Vegan Strategies: Last Minute Chopped Salad with Sprouted Quinoa

by Maria Theresa Maggi on April 14, 2014

Last Minute  Chopped Salad with Sprouted Quinoa

Life is full of contradictions. How can a house that’s been a residence for 117 years be the only one on the block not zoned as a residence? How can a salad you can make at the last minute have an ingredient it takes about two days to make? I will tell you how. What appear to be contradictions are actually opportunities to see into the true nature of things: that a house is a residence and a home, no matter the zoning, and that all things that seem to happen suddenly have a slow moving component that we either don’t recognize or dismiss.

This salad came into being within the space of 5 minutes, when I discovered I was still hungry after eating a Sprouted Buckwheat Sunshine Burger and a carrot after poking around in the yard. I literally threw it together. The dressing was something I had toyed with in my mind, but not actually made yet. The sprouted quinoa was one of my successful science experiments.


Since I’m moving, and gardening continuity will be disrupted at both the old and the new house, I’m really enjoying sprouting things every day on the kitchen counter. I’m loving the adventure of new shoots and new starts to go with my new house adventures. And my old house has always loved to help plants, animals and people grow. I’m as happy as can be to say that I’ve accepted an offer from the perfect buyer, who will continue it’s fine traditions in her own special style. Contingent on the rezone, of course, but the great news about that is the city planner in charge is recommending approval and encouraging me on every step of the way. We should be done by mid June instead of mid July. All signs point to wonderful new beginnings all around. More details to come at some point, once I have been able to absorb them myself. Keep those good thoughts for positive results coming–they’re working!!

But for now, enjoy the contradiction of a last minute salad with a two day ingredient in it. Life is just that way, almost all the time. Might as well dig in.

Maria (moonwatcher)

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{ 8 comments… read them below or add one }

1 Pam Woods April 15, 2014 at 2:23 am

Such good news about the zoning and a buyer! How quickly it is all happening.

Darren started sprouting things before we left, and he was enjoying it. Here in Amsterdam we’re sprouting mung beans. Will have to try the quinoa next. He brought along one of the plastic sprouting lids. šŸ™‚


2 moonwatcher April 15, 2014 at 8:47 am

Hi Pam!! Yes, like a lightning bolt kind of. šŸ™‚ I can relate to Darren’s enjoyment–it’s a lot of fun for me too. I’m about to try sprouting some mung beans. I love that he brought along one of those lids–they’re sure light and easy to pack. Have sprouting lid, will travel! Really enjoying reading about your travels. Thanks for your good wishes. Another 50 days or so of the zoning process. . .but all is expected to go well.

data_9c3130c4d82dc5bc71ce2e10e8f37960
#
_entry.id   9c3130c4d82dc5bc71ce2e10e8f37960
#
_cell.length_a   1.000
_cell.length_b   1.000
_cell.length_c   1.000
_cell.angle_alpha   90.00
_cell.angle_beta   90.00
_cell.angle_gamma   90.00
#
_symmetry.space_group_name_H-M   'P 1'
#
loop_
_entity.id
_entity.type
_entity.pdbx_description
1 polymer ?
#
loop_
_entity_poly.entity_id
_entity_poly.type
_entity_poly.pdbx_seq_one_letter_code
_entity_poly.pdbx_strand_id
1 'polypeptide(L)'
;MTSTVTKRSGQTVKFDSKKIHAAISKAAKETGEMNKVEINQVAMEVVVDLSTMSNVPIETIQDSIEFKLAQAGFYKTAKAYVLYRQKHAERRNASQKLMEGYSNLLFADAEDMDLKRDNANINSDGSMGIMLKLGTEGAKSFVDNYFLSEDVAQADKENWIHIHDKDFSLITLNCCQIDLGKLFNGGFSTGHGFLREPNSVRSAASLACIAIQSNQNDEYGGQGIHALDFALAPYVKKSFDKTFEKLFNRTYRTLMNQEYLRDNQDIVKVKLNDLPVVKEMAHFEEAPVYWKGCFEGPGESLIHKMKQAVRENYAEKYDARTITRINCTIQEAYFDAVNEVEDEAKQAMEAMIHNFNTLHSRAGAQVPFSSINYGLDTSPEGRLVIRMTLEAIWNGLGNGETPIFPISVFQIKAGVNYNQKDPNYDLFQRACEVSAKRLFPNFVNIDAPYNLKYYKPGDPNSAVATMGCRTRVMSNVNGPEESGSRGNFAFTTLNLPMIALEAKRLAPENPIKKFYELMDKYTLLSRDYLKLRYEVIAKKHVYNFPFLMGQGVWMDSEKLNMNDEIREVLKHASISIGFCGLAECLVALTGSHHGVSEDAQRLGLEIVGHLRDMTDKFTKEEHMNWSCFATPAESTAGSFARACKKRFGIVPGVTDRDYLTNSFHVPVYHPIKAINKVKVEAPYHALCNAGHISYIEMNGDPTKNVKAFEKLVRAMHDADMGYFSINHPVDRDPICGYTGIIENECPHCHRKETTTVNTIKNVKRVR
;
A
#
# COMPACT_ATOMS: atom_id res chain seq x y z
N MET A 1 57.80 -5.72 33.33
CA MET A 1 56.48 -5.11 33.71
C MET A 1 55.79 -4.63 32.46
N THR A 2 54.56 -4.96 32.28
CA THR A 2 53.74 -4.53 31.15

3 Marge Evans April 15, 2014 at 7:41 am

thanks again for sharing. just one quick question. When you soaked the quinoa for 24 hours, did you put it in your fridge or did you leave it out on the counter?


4 moonwatcher April 15, 2014 at 8:44 am

Hi Marge! Good question. I left mine out on the counter. I always do that, with everything I’m just soaking, except almonds in the high heat of summer. But it’s cool here, and dry, too. I think sprouting would be more effective if they are kept at a reasonable room temperature, rather than if they get too cold. If you do try putting them in the fridge, let us know how it goes. My quinoa sprouted really easily.


5 Veronica April 15, 2014 at 5:07 pm

That’s interesting! I never knew you eat sprouted quinoa raw. You learn something new every day. šŸ™‚ Congrats on finding a buyer! And continued luck and happy wishes in this new adventure. I’m sure it’s a relief that the decision on the zoning has pulled in a bit.


6 moonwatcher April 15, 2014 at 11:12 pm

Hi Veronica–I’m no expert on sprouting, I’m just experimenting, learning as I go, too, but from what I’ve read you can do both. Cooked might be easier to digest? Not sure. Opinions about that probably differ between those who are all raw and those that aren’t. And thanks for your well wishes about the buyer and the new adventure, and yes, although I have to go through the steps, the rezoning is expected to go well. I really appreciate all your positive thoughts and sentiments, and hope you are enjoying settling in to your own new place.


7 Bryan Ducharme March 9, 2017 at 3:14 pm

Great recipe! You could vary it endlessly just by using different sprouts. broccoli sprouts have a wonderful spicy flavor that would work well. I’m not sure about using a mason jar for sprouting, however. The only times I’ve had mold problems with sprouting was using jars. Since I switched to help sproutbags from I haven’t had a single mold problem in about 4 years. If you use jars long enough, you will have a mold or bacteria problem. Be careful and thank you for the inspiration.


8 Maria Theresa Maggi March 9, 2017 at 5:52 pm

You are welcome, and thanks for the tips Bryan!


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